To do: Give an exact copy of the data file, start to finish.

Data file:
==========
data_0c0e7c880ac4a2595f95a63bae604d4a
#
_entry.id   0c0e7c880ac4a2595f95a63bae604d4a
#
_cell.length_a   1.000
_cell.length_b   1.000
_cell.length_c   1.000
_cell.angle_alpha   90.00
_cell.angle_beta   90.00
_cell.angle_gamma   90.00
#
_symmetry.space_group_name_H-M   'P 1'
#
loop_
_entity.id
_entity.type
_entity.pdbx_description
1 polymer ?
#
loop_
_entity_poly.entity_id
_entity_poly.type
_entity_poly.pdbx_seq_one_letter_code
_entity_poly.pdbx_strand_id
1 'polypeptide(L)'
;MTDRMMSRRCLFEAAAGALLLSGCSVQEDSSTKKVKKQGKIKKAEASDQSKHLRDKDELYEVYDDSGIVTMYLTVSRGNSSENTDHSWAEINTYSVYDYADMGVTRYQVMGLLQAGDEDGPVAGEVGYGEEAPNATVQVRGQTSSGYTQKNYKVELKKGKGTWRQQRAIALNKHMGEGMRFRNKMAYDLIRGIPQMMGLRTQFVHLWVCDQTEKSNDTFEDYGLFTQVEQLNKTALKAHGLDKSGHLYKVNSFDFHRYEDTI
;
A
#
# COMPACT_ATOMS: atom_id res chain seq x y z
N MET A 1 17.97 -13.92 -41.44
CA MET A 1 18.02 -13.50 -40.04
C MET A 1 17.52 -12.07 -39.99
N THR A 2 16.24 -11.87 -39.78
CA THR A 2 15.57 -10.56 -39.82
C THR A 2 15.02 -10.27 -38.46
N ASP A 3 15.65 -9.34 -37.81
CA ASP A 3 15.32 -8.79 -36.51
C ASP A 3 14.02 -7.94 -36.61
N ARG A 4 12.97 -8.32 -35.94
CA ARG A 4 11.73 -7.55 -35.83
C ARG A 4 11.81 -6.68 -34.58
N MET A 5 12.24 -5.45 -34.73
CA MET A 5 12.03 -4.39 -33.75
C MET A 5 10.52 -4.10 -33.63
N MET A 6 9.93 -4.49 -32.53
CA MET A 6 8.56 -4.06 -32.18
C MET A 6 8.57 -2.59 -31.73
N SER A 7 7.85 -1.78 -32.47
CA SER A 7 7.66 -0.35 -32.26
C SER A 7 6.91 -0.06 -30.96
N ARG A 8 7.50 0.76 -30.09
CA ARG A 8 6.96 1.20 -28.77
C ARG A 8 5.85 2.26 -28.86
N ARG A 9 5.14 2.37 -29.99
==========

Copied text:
data_0c0e7c880ac4a2595f95a63bae604d4a
#
_entry.id   0c0e7c880ac4a2595f95a63bae604d4a
#
_cell.length_a   1.000
_cell.length_b   1.000
_cell.length_c   1.000
_cell.angle_alpha   90.00
_cell.angle_beta   90.00
_cell.angle_gamma   90.00
#
_symmetry.space_group_name_H-M   'P 1'
#
loop_
_entity.id
_entity.type
_entity.pdbx_description
1 polymer ?
#
loop_
_entity_poly.entity_id
_entity_poly.type
_entity_poly.pdbx_seq_one_letter_code
_entity_poly.pdbx_strand_id
1 'polypeptide(L)'
;MTDRMMSRRCLFEAAAGALLLSGCSVQEDSSTKKVKKQGKIKKAEASDQSKHLRDKDELYEVYDDSGIVTMYLTVSRGNSSENTDHSWAEINTYSVYDYADMGVTRYQVMGLLQAGDEDGPVAGEVGYGEEAPNATVQVRGQTSSGYTQKNYKVELKKGKGTWRQQRAIALNKHMGEGMRFRNKMAYDLIRGIPQMMGLRTQFVHLWVCDQTEKSNDTFEDYGLFTQVEQLNKTALKAHGLDKSGHLYKVNSFDFHRYEDTI
;
A
#
# COMPACT_ATOMS: atom_id res chain seq x y z
N MET A 1 17.97 -13.92 -41.44
CA MET A 1 18.02 -13.50 -40.04
C MET A 1 17.52 -12.07 -39.99
N THR A 2 16.24 -11.87 -39.78
CA THR A 2 15.57 -10.56 -39.82
C THR A 2 15.02 -10.27 -38.46
N ASP A 3 15.65 -9.34 -37.81
CA ASP A 3 15.32 -8.79 -36.51
C ASP A 3 14.02 -7.94 -36.61
N ARG A 4 12.97 -8.32 -35.94
CA ARG A 4 11.73 -7.55 -35.83
C ARG A 4 11.81 -6.68 -34.58
N MET A 5 12.24 -5.45 -34.73
CA MET A 5 12.03 -4.39 -33.75
C MET A 5 10.52 -4.10 -33.63
N MET A 6 9.93 -4.49 -32.53
CA MET A 6 8.56 -4.06 -32.18
C MET A 6 8.57 -2.59 -31.73
N SER A 7 7.85 -1.78 -32.47
CA SER A 7 7.66 -0.35 -32.26
C SER A 7 6.91 -0.06 -30.96
N ARG A 8 7.50 0.76 -30.09
CA ARG A 8 6.96 1.20 -28.77
C ARG A 8 5.85 2.26 -28.86
N ARG A 9 5.14 2.37 -29.99